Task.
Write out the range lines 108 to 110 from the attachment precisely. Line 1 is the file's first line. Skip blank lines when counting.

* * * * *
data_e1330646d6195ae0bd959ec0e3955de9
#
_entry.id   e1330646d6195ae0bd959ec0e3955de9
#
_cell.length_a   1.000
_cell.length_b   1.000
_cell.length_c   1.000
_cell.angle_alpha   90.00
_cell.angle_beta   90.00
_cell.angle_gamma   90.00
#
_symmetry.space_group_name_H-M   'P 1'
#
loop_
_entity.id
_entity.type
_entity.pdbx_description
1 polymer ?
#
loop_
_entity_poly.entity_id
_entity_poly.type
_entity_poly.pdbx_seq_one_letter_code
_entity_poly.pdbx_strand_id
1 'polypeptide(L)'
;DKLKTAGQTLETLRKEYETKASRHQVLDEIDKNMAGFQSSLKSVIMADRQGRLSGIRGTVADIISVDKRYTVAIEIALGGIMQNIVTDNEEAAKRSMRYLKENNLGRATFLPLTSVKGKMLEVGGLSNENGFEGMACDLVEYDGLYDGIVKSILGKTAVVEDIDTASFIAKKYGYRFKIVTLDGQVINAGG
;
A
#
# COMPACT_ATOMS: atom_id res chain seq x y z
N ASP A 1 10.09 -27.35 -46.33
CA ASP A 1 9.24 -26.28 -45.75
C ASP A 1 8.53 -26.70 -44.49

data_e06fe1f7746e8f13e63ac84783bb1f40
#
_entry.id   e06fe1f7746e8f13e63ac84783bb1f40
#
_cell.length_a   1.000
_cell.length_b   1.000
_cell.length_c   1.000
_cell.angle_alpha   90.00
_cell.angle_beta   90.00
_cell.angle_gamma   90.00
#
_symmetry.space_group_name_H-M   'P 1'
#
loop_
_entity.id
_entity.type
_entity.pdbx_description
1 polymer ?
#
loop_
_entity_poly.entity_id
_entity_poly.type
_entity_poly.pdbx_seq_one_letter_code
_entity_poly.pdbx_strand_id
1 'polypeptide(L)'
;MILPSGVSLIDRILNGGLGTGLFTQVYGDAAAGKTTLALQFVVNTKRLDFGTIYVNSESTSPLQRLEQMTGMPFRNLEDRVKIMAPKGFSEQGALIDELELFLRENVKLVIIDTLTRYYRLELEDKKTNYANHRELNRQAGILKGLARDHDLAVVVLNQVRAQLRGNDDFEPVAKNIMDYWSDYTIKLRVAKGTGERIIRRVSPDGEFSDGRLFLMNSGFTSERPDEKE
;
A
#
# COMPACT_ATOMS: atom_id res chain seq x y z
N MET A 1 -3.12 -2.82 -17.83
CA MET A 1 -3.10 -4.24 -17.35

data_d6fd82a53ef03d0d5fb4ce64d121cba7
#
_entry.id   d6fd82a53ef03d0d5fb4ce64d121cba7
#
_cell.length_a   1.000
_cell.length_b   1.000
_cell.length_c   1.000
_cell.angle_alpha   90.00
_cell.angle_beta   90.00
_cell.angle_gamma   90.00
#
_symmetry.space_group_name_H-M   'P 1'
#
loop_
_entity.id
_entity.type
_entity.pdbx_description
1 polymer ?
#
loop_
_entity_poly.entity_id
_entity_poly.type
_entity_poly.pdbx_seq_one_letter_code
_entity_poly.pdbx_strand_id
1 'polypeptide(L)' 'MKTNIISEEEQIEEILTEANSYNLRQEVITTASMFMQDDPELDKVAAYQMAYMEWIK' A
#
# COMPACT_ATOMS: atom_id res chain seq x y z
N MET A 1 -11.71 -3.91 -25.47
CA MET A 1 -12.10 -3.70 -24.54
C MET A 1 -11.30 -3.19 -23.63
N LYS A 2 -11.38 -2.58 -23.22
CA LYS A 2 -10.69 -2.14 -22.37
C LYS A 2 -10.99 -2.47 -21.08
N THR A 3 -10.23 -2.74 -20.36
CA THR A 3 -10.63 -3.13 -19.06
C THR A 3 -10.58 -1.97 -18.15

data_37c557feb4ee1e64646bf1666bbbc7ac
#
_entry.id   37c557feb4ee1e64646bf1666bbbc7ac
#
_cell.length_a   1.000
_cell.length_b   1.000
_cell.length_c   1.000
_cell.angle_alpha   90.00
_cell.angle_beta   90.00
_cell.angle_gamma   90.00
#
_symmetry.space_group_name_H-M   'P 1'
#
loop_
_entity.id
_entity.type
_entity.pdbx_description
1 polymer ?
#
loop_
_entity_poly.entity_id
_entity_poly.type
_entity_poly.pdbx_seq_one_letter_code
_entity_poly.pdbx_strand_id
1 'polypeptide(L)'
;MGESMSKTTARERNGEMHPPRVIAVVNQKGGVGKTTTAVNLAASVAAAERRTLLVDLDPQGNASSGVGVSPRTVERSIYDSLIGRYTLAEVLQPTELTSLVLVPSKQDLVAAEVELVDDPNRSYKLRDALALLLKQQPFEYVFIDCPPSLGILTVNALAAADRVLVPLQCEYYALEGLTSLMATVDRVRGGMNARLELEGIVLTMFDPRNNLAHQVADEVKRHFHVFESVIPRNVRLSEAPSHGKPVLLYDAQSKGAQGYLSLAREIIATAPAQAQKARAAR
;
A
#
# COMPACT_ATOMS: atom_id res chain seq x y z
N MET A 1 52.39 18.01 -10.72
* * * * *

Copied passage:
_cell.length_c   1.000
_cell.angle_alpha   90.00
_cell.angle_beta   90.00